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Warning from physicians and the CDC: Take your child’s flu symptoms very seriously

Children regularly come down with sniffles and other symptoms of colds or flu during the winter months, leading many parents to assume these illnesses will pass without any complications or long-lasting effects. Contrary to what many people think, however, flu is often deadly for children, and a particular strain that reached epidemic proportions in December 2014 has been said to be especially dangerous for children. An infectious disease physician with the Mayo Clinic is reported to have stated that the H3N2 virus affecting 90% of the flu-infected U.S. population right now is one of the virus subtypes that tend to cause the greatest number of hospitalizations and deaths, especially in children, the elderly, and others with weakened or compromised immune systems. According to reports, this type of virus can very quickly threaten children’s lives by entering the brain through the bloodstream, leading to serious respiratory symptoms, high fever, and an excess of white blood cells in the lungs.

The Centers for Disease Control and Prevention (CDC) announced that the flu had already reached epidemic proportions in the United States in December 2014. Though the flu generally reaches the epidemic threshold at some point every year, the current level of illness exceeds levels at this time in recent years. At least 15 children have already died from flu or influenza-like illnesses, including children in their teens (though children under the age of 4 were reported to account for the greatest number of hospitalizations). Outbreaks of the illness have occurred in every region of the country, and 22 states and Puerto Rico have reported a high amount of the flu, with 6 additional states reporting moderate activity. Tennessee, for example, has seen hundreds of children hospitalized for flu, and at least 6 Tennessee children have died. More than 100 patients were reported to have been hospitalized for flu in one week in Columbus, Ohio, with the total number of flu-related hospitalizations since August 25 (when hospitalizations for flu generally begin to be counted) numbering more than 5 times the number reported at the same time in 2013. Michigan had reported more than 300 flu-related hospitalizations and office visits as of December 31, 2014; nearly one-fourth of the students and more than a dozen teachers in a school near Chicago, Illinois, were reported to have been absent due to flu during December, causing officials to close the school for 2 days so that the property could be disinfected; and officials in North Carolina have reported the highest level of flu activity in more than 5 years.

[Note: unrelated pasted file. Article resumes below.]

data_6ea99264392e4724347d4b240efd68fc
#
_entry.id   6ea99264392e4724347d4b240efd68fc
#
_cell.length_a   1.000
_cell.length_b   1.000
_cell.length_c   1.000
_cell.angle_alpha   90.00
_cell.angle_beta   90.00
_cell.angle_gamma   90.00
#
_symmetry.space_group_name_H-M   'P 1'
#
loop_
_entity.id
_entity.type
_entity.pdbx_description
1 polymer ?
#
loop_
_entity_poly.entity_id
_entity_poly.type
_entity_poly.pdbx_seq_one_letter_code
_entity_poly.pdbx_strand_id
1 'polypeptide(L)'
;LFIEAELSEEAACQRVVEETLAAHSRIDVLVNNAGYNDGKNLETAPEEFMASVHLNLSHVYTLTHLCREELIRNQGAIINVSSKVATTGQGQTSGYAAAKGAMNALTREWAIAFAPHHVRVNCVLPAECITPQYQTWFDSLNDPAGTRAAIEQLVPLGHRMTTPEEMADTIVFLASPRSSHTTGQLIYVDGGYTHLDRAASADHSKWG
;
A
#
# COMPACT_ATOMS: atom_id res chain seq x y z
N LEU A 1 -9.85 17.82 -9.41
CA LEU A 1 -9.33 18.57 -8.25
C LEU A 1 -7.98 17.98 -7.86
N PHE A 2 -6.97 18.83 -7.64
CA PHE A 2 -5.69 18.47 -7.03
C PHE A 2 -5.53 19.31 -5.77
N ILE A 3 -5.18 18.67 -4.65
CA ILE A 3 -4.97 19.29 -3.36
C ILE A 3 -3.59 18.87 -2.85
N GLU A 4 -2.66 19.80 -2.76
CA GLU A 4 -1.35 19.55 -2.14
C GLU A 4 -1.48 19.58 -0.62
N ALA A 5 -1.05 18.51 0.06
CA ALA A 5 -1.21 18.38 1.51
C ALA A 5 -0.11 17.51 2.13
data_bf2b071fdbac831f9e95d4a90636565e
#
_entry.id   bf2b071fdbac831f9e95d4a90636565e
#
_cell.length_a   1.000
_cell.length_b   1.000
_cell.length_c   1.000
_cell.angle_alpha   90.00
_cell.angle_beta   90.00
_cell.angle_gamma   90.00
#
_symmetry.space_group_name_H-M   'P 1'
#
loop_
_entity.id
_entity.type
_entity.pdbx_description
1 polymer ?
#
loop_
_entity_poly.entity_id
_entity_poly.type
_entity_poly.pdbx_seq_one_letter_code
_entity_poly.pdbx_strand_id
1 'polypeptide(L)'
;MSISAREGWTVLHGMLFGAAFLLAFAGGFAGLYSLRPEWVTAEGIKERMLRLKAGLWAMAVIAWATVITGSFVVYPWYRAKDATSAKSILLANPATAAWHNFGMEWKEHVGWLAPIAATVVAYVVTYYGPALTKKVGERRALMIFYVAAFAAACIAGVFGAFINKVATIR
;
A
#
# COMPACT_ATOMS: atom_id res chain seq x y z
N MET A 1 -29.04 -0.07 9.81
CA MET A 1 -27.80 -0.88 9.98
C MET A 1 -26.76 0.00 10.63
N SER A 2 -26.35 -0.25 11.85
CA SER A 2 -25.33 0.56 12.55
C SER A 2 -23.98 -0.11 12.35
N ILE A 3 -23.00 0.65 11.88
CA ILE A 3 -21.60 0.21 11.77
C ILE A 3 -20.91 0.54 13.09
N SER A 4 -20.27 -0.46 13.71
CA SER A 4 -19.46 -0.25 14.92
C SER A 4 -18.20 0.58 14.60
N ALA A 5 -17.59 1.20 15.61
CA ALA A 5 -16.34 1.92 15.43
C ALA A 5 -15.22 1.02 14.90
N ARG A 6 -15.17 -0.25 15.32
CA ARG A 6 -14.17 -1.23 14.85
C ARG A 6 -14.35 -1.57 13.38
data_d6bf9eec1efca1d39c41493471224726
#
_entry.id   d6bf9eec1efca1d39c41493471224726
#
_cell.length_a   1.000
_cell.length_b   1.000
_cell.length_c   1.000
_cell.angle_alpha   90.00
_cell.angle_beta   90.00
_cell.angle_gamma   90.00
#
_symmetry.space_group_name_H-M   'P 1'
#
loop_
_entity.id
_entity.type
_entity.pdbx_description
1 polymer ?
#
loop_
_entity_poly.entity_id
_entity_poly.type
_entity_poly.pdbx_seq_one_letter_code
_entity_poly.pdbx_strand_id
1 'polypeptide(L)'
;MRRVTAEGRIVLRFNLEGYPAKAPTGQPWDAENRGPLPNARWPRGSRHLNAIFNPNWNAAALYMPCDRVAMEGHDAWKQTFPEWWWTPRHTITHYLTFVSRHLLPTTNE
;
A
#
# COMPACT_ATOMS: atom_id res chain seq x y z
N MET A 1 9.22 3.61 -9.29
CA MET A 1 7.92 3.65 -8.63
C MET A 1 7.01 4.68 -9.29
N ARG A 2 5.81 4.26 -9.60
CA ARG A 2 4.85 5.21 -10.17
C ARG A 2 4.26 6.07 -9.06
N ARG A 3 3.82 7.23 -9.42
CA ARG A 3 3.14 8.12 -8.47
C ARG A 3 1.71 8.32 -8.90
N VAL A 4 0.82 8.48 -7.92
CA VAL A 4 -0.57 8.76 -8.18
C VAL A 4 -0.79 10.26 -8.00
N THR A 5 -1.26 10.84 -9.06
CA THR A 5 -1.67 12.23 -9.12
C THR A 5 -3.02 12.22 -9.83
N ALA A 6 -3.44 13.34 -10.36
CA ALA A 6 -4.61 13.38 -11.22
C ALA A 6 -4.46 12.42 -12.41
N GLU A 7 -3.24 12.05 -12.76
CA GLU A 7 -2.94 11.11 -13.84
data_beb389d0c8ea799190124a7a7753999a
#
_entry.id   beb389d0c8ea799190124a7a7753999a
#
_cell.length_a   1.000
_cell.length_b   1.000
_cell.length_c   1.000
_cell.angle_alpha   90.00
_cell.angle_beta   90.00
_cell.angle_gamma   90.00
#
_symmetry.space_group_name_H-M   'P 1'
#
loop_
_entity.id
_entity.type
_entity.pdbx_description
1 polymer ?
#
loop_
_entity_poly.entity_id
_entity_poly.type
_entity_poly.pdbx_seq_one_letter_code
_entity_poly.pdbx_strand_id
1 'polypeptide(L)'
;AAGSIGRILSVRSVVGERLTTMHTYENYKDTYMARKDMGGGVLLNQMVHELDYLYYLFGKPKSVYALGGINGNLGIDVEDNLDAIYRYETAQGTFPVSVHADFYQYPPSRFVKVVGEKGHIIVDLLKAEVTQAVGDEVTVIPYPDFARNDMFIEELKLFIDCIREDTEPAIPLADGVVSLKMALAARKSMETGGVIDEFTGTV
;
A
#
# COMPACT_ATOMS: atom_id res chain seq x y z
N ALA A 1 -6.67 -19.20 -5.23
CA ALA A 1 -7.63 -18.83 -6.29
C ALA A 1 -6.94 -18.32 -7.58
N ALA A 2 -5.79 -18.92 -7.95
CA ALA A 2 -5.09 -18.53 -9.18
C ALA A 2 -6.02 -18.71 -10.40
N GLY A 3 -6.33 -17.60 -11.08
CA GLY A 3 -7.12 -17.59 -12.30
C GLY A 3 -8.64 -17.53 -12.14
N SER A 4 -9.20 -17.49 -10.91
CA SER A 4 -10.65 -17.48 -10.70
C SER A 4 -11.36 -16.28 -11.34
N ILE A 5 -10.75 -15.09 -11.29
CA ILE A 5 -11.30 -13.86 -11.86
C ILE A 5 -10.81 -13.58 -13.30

Authorities have speculated that the ineffectiveness of this season’s flu vaccination and the low number of citizens receiving vaccinations (in part, because the vaccine’s ineffectiveness was reported before the flu became widespread) may have contributed to the problem we are currently facing. Flu vaccines are designed every year to protect against the flu strains predicted to be the most prevalent, but, sometimes, the predictions are inaccurate. Once the inaccuracy is discovered, however, it is generally too late to develop a new vaccine, as the process is reported to take approximately four months. According to the CDC, the flu vaccination available for the 2014-15 season failed to cover most of the strains tested, primarily because a mutation in the predominant flu strain (H3N2) hadn’t yet been identified as a common one when the vaccine was designed and because the highest numbers of hospitalizations and deaths occur in seasons, such as the current one, when H3 flu strains predominate.

Despite the relative ineffectiveness of the vaccine, citizens are being advised to obtain flu vaccinations now. Even though this season’s vaccination is not a perfect match for the most prevalent strain, the vaccine may still have a positive effect on the length and severity of patients’ illnesses. In addition, as other flu strains are also causing illness, the vaccine may prevent patients from contracting those strains.

The CDC is urging citizens to take this season’s flu epidemic very seriously. Parents and others can help prevent the spread of flu by frequently washing hands, sanitizing door knobs and other frequently touched objects and surfaces, covering coughs and sneezes with tissues or the crooks of arms (rather than hands), and not touching eyes, noses, and mouths with bare hands. Though certain states have reported more illness than others, the flu can easily and quickly spread across the country. If signs of the illness appear in your child, seek immediate medical attention from competent and caring professionals. Pediatricians and other healthcare providers have a duty to meet the required standard of care in the diagnosis and treatment of your child and may be held responsible through legal action for injury or death caused by a failure to provide the requisite standard of care.

This Season’s Flu Epidemic is a Serious Concern for Our Nation’s Children

Today’s writer, Jeffrey Killino, is a respected child-injury attorney with extensive experience with child-injury cases, including those arising out of injuries or deaths caused by medical malpractice or negligence. Attorney Killino has received national recognition for his involvement in child-injury cases on major television networks such as CNN, ABC, FOX, and the Discovery Channel, including through coverage of a case that led to an order compelling Mattel, Inc., to provide free lead testing to children who may have been exposed to toys containing excessive levels of lead.

Photo credit: Marc via Flickr

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